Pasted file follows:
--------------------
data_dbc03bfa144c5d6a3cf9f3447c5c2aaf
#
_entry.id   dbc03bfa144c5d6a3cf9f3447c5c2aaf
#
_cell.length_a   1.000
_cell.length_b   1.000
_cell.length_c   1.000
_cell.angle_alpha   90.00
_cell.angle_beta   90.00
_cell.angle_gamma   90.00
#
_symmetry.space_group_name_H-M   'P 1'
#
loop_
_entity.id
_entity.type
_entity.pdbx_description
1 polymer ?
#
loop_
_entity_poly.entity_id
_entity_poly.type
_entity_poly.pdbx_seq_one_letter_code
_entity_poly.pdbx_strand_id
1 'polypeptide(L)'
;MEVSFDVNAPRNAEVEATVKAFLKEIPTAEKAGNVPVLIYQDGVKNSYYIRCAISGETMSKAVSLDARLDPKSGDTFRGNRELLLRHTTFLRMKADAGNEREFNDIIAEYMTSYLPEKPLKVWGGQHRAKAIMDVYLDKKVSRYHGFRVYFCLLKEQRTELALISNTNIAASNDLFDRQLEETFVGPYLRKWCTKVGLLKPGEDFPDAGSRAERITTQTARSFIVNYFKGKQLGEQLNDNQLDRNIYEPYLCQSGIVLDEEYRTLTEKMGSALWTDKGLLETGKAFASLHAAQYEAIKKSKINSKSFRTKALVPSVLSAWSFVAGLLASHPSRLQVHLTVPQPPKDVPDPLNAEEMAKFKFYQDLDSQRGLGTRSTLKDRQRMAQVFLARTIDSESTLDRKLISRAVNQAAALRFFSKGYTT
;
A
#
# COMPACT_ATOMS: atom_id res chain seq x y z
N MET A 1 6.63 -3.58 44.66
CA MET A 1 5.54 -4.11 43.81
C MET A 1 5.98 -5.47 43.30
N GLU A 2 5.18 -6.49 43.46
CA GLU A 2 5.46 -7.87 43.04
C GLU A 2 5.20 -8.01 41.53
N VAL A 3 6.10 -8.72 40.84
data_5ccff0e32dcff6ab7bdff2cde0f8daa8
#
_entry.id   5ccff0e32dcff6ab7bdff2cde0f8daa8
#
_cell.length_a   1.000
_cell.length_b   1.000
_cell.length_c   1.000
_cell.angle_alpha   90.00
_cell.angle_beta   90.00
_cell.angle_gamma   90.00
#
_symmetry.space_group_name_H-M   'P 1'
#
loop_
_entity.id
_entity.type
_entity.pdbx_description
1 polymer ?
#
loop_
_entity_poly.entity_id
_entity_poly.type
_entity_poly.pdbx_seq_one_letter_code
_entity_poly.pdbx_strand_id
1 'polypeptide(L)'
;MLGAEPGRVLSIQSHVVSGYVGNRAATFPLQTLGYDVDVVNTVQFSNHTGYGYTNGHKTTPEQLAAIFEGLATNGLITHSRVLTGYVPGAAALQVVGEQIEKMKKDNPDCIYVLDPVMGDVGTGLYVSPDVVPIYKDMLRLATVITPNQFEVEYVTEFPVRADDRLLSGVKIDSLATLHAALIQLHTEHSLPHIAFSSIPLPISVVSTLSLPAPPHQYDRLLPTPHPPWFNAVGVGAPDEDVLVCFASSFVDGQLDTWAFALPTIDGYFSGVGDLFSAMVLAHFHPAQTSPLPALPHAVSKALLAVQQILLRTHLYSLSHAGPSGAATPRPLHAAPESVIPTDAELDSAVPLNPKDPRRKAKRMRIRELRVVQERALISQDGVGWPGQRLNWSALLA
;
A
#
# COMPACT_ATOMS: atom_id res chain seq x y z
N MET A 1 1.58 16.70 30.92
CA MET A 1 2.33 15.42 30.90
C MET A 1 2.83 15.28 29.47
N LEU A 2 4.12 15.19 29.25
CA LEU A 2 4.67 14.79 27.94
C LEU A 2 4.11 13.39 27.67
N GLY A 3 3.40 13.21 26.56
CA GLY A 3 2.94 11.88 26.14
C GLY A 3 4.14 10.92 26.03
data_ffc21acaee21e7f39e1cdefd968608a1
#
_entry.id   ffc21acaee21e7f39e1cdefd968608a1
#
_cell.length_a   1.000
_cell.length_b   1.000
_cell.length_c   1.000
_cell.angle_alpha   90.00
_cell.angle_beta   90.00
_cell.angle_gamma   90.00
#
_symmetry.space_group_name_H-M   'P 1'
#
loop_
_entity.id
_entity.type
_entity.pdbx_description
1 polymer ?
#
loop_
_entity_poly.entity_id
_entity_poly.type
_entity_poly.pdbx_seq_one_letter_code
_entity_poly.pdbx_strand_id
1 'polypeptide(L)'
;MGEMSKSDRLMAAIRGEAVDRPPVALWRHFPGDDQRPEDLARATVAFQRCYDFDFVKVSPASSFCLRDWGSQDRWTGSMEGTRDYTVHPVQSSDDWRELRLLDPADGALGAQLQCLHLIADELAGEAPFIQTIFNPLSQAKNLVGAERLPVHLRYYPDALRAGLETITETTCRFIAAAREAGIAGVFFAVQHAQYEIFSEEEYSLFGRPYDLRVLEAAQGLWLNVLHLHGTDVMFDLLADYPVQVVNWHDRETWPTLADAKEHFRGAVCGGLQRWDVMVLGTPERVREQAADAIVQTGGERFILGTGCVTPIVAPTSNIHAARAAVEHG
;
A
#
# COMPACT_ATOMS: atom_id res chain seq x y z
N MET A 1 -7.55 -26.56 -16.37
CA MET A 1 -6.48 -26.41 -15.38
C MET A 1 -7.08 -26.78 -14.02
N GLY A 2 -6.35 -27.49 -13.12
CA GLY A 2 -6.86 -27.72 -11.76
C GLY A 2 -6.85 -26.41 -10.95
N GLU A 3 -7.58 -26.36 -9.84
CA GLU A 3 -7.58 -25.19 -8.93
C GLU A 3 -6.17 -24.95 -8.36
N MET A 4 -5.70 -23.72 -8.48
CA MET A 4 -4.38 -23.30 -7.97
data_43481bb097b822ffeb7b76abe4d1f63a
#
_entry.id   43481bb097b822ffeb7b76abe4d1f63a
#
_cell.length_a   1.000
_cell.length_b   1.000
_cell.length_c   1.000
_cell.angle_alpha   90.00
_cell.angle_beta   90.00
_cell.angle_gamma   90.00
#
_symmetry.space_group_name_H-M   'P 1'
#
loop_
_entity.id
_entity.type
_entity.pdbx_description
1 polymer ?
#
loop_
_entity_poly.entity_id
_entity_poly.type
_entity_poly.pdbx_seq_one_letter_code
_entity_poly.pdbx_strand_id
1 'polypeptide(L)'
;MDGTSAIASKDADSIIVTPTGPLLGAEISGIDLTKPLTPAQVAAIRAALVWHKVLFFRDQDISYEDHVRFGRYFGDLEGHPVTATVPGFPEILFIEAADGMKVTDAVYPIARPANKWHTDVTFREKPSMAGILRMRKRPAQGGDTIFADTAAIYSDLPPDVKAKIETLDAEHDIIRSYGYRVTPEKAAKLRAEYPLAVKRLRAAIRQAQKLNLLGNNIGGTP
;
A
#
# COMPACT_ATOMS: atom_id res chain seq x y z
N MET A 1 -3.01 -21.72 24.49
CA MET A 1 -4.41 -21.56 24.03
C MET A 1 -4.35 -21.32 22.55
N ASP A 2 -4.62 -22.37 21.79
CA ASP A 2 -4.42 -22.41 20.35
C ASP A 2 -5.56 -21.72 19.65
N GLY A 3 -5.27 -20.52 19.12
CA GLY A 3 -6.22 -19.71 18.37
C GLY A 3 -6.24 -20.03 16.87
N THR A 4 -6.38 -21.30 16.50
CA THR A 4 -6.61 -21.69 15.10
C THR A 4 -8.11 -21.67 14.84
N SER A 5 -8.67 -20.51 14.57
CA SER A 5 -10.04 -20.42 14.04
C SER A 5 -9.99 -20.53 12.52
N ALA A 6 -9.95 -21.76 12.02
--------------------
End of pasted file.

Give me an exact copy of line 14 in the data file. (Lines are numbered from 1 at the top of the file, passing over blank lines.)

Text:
loop_